As reported by the New Britain Herald, November 21, 2004.

Doctors Argue that Cancer Is Preventable

By Scott Whipple

FARMINGTON -- Cancer scares many of us. Between age 45 and 65, it kills more people than anything else in America.

Though it usually develops over the years, cancer often attacks us without warning. Even after it’s diagnosed, the treatment can be agonizing and there’s little assurance it won’t return.

Dr. Carolyn Runowicz has experienced breast cancer and lived to write about it. The director of the University of Connecticut Cancer Center in Farmington, Runowicz and her husband (and co-author), Sheldon H. Cherry, M.D., offer a hopeful, science-based approach in their new book, "The Answer to Cancer" (Rodale Books, 290 pages, $24.95).

Cherry, a prominent New York City gynecologist, is a clinical professor of obstetrics and gynecology at Mt. Sinai School of Medicine.

Runowicz says their book was written to help men and women lower their risk and fight back against this widespread disease.

The answer, they argue, is prevention.

A nationally recognized expert in gynecologic oncology and director of the Carole and Ray Neag Comprehensive Cancer Center at the Health Center, Runowicz is second vice president of the American Cancer Society. In 2005, she will become president of the national organization.

As president, she says she will represent the ACS at the world congress on cancer in Washington, D.C. in 2006.While president, the society will sound the issues of information, research, prevention and quality of life -- with emphasis on prevention.

Runowicz calls prevention "the new frontier of cancer research." She notes that the FDA has already approved drugs for cancer prevention and several large-scale, national studies are currently looking at new drugs and approaches to prevent cancer.

"The Answer to Cancer" offers readers steps they can take to lower their risk of developing cancer. This includes maintaining a healthy weight, eating five or more servings of fruits and vegetables every day, exercising most days of the week, and completing all appropriate cancer screening tests.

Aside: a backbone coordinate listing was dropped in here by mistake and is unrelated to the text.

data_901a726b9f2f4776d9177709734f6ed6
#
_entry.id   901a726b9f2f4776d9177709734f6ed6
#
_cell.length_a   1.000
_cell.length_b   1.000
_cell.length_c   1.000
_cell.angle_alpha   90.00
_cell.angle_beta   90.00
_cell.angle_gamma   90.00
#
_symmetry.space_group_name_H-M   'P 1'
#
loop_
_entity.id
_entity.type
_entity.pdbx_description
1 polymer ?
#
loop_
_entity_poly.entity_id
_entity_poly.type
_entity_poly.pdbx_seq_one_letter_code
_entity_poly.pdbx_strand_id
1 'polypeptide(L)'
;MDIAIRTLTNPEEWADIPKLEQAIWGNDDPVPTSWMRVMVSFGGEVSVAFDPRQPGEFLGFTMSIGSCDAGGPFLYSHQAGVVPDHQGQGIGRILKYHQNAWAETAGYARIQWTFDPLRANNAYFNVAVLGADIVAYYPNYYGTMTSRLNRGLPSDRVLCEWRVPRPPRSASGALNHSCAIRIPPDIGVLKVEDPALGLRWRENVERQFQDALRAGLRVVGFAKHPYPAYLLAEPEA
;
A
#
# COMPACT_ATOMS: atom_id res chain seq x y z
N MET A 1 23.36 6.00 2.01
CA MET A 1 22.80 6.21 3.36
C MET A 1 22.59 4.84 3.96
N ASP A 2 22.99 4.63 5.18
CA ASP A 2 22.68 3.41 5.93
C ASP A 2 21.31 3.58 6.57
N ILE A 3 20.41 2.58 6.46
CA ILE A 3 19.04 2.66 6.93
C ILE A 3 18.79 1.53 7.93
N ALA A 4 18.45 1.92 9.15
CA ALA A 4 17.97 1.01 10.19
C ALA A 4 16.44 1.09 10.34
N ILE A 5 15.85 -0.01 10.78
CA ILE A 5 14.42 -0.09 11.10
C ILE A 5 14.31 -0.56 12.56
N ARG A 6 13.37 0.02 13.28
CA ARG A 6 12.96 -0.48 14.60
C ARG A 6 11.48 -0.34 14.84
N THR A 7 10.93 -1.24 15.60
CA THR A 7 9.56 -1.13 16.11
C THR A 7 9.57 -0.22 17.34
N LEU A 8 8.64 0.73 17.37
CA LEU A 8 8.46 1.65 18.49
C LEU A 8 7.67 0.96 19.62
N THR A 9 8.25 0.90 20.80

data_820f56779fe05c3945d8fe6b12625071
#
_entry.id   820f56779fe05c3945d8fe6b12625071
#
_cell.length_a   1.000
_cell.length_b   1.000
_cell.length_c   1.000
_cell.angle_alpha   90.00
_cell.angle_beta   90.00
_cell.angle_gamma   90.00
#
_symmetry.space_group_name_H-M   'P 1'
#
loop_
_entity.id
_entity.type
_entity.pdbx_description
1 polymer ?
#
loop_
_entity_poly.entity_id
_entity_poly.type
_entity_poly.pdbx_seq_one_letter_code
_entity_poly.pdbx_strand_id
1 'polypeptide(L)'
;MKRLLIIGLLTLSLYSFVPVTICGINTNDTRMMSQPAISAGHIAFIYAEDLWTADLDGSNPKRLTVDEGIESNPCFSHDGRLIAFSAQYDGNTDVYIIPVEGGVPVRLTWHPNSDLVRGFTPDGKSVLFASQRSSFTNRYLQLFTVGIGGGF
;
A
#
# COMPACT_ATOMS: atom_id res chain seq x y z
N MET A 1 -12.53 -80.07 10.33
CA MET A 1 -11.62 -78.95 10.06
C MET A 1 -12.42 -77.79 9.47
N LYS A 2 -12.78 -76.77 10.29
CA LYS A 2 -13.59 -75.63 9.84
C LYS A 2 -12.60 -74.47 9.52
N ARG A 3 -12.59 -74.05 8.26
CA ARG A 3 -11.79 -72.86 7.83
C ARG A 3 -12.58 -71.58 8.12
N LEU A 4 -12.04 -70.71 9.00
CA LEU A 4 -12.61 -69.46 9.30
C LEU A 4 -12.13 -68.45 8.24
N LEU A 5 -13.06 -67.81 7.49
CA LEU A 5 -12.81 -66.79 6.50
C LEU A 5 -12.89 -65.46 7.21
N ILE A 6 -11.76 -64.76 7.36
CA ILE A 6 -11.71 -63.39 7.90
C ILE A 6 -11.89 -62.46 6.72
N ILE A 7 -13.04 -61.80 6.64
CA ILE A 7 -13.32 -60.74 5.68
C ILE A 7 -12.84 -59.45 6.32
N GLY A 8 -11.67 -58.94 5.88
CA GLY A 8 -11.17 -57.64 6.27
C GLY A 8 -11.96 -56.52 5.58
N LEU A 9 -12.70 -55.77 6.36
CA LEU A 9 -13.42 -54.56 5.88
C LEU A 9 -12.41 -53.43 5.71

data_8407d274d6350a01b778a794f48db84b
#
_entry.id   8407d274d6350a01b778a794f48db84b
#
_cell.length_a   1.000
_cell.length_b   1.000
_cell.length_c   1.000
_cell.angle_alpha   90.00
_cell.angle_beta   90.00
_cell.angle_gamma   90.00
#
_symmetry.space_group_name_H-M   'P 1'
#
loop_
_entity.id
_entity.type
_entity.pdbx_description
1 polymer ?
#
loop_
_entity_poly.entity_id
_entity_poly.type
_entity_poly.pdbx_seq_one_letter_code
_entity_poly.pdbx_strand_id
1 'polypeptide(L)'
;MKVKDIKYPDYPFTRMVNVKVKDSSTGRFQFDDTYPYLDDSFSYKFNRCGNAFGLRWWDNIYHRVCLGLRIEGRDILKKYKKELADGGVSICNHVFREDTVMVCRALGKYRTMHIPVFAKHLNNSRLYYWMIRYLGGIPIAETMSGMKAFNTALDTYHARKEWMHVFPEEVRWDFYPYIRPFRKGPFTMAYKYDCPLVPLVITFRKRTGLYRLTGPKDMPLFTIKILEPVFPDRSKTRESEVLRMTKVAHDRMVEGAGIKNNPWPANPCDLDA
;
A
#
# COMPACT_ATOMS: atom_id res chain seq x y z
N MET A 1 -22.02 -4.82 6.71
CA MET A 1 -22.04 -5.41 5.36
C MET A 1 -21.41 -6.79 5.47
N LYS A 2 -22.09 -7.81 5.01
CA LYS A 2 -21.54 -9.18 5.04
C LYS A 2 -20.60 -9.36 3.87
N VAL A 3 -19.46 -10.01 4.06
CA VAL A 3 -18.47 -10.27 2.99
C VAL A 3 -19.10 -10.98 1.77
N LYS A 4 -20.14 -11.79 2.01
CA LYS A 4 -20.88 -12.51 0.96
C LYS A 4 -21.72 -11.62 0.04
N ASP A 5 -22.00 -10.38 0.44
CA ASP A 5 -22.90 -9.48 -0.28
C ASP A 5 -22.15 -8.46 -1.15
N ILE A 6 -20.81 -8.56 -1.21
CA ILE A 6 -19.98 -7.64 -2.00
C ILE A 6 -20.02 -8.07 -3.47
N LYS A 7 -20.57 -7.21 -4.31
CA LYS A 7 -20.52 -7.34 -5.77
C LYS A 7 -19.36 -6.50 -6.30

"We want to empower people and help them use the best knowledge science has discovered to optimize their health," Runowicz explains.

The book provides a primer on how cancer develops as well as detailed discussions about nine common cancers. For each of the cancers, Runowicz and Cherry spell out risk factors, causes, all necessary screening tests and preventive measures. They also write about new and emerging chemopreventive therapies -- using natural or synthetic substances, such as a nutrient or a drug -- to keep cancer at bay or derail the disease process before it becomes invasive.

It’s also important to eat the right foods.

Runowicz says she follows her own regimen. In the morning, she has a glass of orange juice and a piece of melon. Lunch is a green salad with olive oil or a grilled cheese sandwich with tomato and lettuce.

She’ll have raisins, carrots or an apple for her afternoon snack. Dinner is salad, fish and a vegetable.

"Americans are killing themselves," she says. "When I’m in New York City, I walk everywhere. Here in Farmington, I find myself driving around parking lots looking for the closest space. We need to take charge of our health and our lives."

To Runowicz, diet is a bad four-letter word. "I live a lifestyle, not a diet," she says. "The key is to restrict your calories. If you take in more than you expend, you’ll gain weight. So, get moving. Walk that extra block."

At the UConn Health Center, Runowicz is starting a colon cancer prevention program for relatives of patients with colon cancer. Breast cancer is next on her list.

About breast cancer, Runowicz is adamant about checkups.

"Elizabeth Edwards (wife of Democratic vice presidential candidate John Edwards) didn’t have a mammogram for four years," she says. "She’s a bright woman; she should have known better. Too often we put off what we don’t want to do. But, really, we have to take charge of our life."

"The Answer to Cancer" is available in most book stores.